HOW DOES A BEACH TO BUSH SAFARI SOUND TO YOU?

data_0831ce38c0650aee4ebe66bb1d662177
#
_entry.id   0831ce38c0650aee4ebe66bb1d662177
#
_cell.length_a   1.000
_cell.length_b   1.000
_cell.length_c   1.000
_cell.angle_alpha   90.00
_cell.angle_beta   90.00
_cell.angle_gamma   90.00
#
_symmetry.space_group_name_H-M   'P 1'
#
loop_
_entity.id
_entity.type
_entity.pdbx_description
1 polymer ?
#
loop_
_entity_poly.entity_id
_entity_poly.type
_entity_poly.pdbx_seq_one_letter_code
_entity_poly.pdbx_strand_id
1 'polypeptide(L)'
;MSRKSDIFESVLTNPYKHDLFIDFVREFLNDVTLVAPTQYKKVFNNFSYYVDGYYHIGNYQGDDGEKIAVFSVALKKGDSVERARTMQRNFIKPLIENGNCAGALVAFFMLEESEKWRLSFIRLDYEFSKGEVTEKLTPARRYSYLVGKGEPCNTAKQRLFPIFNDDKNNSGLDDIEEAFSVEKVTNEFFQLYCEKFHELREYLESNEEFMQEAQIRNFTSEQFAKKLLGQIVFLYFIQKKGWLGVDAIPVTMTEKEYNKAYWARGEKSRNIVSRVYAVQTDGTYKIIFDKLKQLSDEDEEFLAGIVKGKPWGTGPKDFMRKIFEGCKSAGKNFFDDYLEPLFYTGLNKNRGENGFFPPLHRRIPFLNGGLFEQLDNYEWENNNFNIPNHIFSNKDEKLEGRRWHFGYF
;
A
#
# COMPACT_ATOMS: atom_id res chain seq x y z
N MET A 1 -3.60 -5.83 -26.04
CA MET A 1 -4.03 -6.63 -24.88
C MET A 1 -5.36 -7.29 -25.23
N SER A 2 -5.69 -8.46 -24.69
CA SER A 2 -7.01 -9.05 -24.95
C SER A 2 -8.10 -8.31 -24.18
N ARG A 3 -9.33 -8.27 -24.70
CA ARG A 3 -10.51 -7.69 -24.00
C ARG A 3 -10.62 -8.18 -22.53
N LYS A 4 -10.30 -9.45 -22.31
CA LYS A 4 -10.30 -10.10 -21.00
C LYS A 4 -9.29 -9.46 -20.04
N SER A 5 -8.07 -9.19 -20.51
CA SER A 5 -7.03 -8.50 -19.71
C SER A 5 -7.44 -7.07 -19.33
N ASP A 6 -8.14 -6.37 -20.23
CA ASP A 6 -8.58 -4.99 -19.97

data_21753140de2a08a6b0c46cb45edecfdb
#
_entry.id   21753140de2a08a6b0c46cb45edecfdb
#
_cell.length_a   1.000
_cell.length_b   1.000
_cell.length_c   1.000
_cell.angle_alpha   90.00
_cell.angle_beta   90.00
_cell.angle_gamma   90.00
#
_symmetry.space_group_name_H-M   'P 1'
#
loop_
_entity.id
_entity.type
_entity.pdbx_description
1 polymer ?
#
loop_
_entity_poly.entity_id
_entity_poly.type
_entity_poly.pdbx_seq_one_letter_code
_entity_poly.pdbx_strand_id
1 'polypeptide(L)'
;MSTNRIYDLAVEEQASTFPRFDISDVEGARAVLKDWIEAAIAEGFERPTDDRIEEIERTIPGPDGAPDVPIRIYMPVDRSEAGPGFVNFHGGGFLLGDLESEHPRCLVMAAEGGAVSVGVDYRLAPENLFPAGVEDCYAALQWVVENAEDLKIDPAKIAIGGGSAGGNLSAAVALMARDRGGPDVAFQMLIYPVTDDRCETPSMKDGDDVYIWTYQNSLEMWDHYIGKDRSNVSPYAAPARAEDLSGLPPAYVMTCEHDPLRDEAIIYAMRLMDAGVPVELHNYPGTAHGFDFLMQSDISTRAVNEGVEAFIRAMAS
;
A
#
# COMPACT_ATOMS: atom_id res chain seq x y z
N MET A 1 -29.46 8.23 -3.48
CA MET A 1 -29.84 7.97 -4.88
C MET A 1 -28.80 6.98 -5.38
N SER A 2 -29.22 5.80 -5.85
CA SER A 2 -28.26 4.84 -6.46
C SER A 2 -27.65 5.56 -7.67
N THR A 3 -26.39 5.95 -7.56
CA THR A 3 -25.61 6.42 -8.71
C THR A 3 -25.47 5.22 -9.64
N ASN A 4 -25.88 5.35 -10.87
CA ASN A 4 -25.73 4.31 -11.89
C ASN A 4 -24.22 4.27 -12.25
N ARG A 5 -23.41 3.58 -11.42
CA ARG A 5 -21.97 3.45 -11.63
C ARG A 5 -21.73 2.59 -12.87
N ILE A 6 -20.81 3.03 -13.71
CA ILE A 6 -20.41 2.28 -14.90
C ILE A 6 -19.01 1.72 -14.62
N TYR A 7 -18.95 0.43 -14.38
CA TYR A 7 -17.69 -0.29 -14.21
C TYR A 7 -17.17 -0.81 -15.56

Widthwise, Malawi, formerly Nyasaland, is similar in shape to a spine about the size of Connecticut. Lengthwise, Great Britain would be a good comparison. It is called the ‘Warm Heart of Africa’ in Chichewa, one of the native languages of Malawi. You can make the locals smile with a ‘moni’ (hello, pronounced mo-nee, not money), and ‘Zikomo’ (thank you). It’s landlocked all right, and smack dab in the middle of surrounding Zambia, Tanzania and Mozambique, but that doesn’t mean there’s nowhere to swim... We’ll expand on that further down. Back in the day, Malawi was a political tinderbox. Nowadays, Malawi is struggling with poverty levels at 52 %. Malawi’s geography is splendid. In a nutshell: high rolling hills, Lake Malawi and several gorgeous wildlife parks. It is also a place where Mother Nature has the last say. Some of the dry riverbeds can turn into raging torrents over just a few days. Even though Malawi is the little sister (size-wise) of the majority of African countries, you’ll witness incredible, bewitching scenes, such as a sole figure walking down a footpath with no one and nothing else around except nature. Or, maybe a sable antelope roams across the highland of Nyika Plateau. Tranquil scenes will play out in front of you wherever you cast your eyes. You have the chance to drink it all in. Can’t you already see yourself unwinding while on safari? AN INLAND SEA IN A LANDLOCKED COUNTRY Lake Malawi receives the bronze in the largest lake stakes in Africa; it’s the 12th largest on planet Earth. Malawi Tourism calls the lake ‘the gem of Africa,’ and it’s a very befitting name. It’s considered the crown jewel of the country’s tourist and safari-goer attractions. Essentially, it’s an inland sea in a landlocked country. Expect a vast body of crystal-clear freshwater and the most golden of sandy beaches. One of the first Europeans to ever set eyes on Lake Malawi – about 150 years or so ago – was the missionary-explorer Dr. David Livingstone. After seeing it, he coined it as the ‘Lake of Stars.’ From high up in the north to its most southern point, it stretches a total of 365 mi (587 km) long and 52 mi (84 km) broad. Do those numbers look familiar? No? Well look again. Yup, it’s the number of days and weeks per year. It’s no wonder it also has another nickname: Calendar Lake. Even better, twelve rivers flow into it. Lake Malawi is also surprisingly deep – 2,300 ft (700 m). That’s quite far below sea level and is indicative of the origin of the lake – the Earth’s faults that make up the Great Rift Valley. The Great Rift Valley is sometimes thought of as one of the planet’s greatest geographical wonders. It stretches from southwest Asia, through northeastern Africa, and down into Mozambique. It is a meeting place of the moving tectonic plates underneath the Earth’s surface, which create all kinds of amazing geographical features that we can visit and enjoy – mountains, rivers, lakes, valleys. The edge of the Rift Valley ascends steeply in some places and in other places, more gradually, creating some pretty spectacular scenery. A FISHY STORY The fish are plentiful in Lake Malawi, with one family that reigns supreme: large schools of African cichlids called ‘Mbuna.’ The name means ‘rockfish’ – quite appropriate – as they are to be found amongst the rocky shores of Lake Malawi. These cichlids are wonderfully colorful, and there are at least 850 species of them in Lake Malawi, many of which have not yet been studied. They are beautiful fish, making them high on the list of fish tank aficionados. With names like the bumblebee cichlid, red zebra cichlid, electric yellow cichlid, and blue zebra cichlid, it’s not hard to imagine why. Because of its opulent fish harvest, the lake plays an integral role in the country’s economy. Fishing villages are dotted along the shoreline, benefitting from this age-old industry, with its attractions, as well as from the great numbers of safari-goers and tourists that visit with a ‘learning about other cultures and ways of life’ point-of-view. You will find access to the lake along much of its length, but at times you’ll have to take a mini detour off the main roads to reach the beach of your choice. Even though there are villages, there are – amazingly – still lengthy stretches of completely uninhabited golden sand lakeshore. Oh, and don’t forget about the crystal-clear water, of course. (Excuse us here at TAG Safari if we seem to repeat ourselves, but that unique stretch of water must be on your bucket list!) A WATER WONDERLAND You can indulge in all sorts of water sports at Lake Malawi, and the activities expected of any tropical beach destination are offered. There are boats and boards aplenty, so get set to explore the waters, the islands and the beaches. Take your pick between a day of kayaking, breezy sailing or intrepid canoeing. There is also the compelling choice of taking on longer expeditions along the lakeshore. Some of the lodges have small sailing boats for personal use or bigger ones for a scenic cruise. If you prefer rather to kick back, boat trips range from the famous ‘MV Ilala,’ a 400-ton passenger vessel which has sailed the full length of the lake since what seems like the beginning of time, to tiny canoes. The Ilala’s total capacity is 450 passengers, and it offers cabin class, first, second, and economy class facilities, plus bars and restaurants. You can indulge in mesmerizing views of the fluctuating scenery on an ocean-going yacht if that floats your boat (see what we did there?). How does a cruise into the upper stretches of the great Shire River sound? DIVERS, AHOY! Calling all snorkelers! Just put on that mask and you’ll have instant access to a wonderful spectrum of tropical fish that call the lake home and feed from the rocks along its shore. You can even go deeper … there are plenty of registered dive schools along the lakeshore for scuba diving, and if you’re new to the game, take a full course to learn how to dive like a pro. WELCOME TO MULANJE MOUNTAIN FOREST RESERVE On approaching Mulanje you’ll notice a gigantic shape of dark rock that rises perpendicular for several thousand feet, only to withdraw somewhat, then rise spectacularly and magically again. Sheets of mist drift along its lower reaches that leave safari-goers awestruck. There is a deep tranquility about the place. Mulanje is not just a regular mountain, it is a massif, meaning it is a formation of many mountains that are all connected. It’s essentially a spread of plains, ravines, ridges, rivers, forests and sheet-rock cliffs dominated by some 20 massive grey peaks. One of your delights, should you choose to climb Mulanje (and we recommend you do), is the knowledge of the guides. Be it plants and wildflowers, birds, animals or landscape features you may never have noticed, your guides will have an encyclopedia of knowledge ready to share with you. With a keen sense of sight and the help of your guide, you might even spot a leopard! (They’re almost invisible in the tall grass…) MAJETE WILDLIFE RESERVE The Majete Wildlife Reserve can be found in the lower Shire Valley in the south west of Malawi. An extensive translocation of wildlife started in 2003, and by 2012 animals from fourteen different species had been reintroduced, including the ‘Big Five’: leopard, elephant, buffalo, black rhino and lion. Other mammals include eland, sable, waterbuck, nyala, hartebeest, impala, zebra, warthog and bush pig. And for the cherry on top, in 2018, Majete received its first-ever population of 13 giraffes! That number might have increased since then, we hope. THE MOST POPULAR OF ALL OF MALAWI’S GAME PARKS Liwonde National Park boasts an impressive riverine location and hordes of wildlife, offering you a thrilling safari in this 548 km² (212 mi²) area. It’s roughly 100 mi (160 km) north of the city of Blantyre, and wildlife viewing is the name of the game as the Shire River flows along its western border, allowing for boat safaris as well as guided walks. Or, if you just feel like moseying along in 4x4s, you can do that too. You’re in for a wildlife treat! You will spot large numbers of elephants and, of course, the river attracts its fair share of hippos and crocs. Lion and cheetah have also recently been reintroduced into Liwonde – it’s simply a splendid safari location. Wait, there’s more! Antelope include kudu, sable, and bushbuck. Leopards, hyaena and black rhino are also occasionally spotted. Birdlife is exceptionally varied. The river is a magnet for fish eagles – there is no sound like the fish eagle’s cry echoing through the African bush – and weaver birds build their nests in the thin woodland along the river banks. Old Pel’s fishing owls are frequently seen as the sun sets along the river’s edge. Beautiful sunsets, anyone? THE BEST TIME TO GO ON SAFARI IN MALAWI It’s the wet season from December to March, though the rains arrive slightly earlier and leave slightly later the further north you head. Do also keep in mind that Malawi's higher areas generally receive more rainfall. Most of the rain will have wrapped up by April or May, leaving a wonderfully green landscape which will slowly dry out. From June to August, the nights will be cooler, but the days are still sunny and crystal clear. Some places can get quite chilly, so remember to pack a warm and cozy safari jacket for early morning and night game drives. This is the peak season with frequent game sightings. In September and October, the heat is back on! As a middle child, November is a variable month; it can be hot or be the trailer for the season's first downpours. TO WRAP UP, HERE’S SOME MALAWIAN WISDOM A famous Malawi proverb goes as follows: “Don’t think there are no crocodiles just because the water is calm.” With wisdom such as this, imagine what lies in store for you, the safari-goer…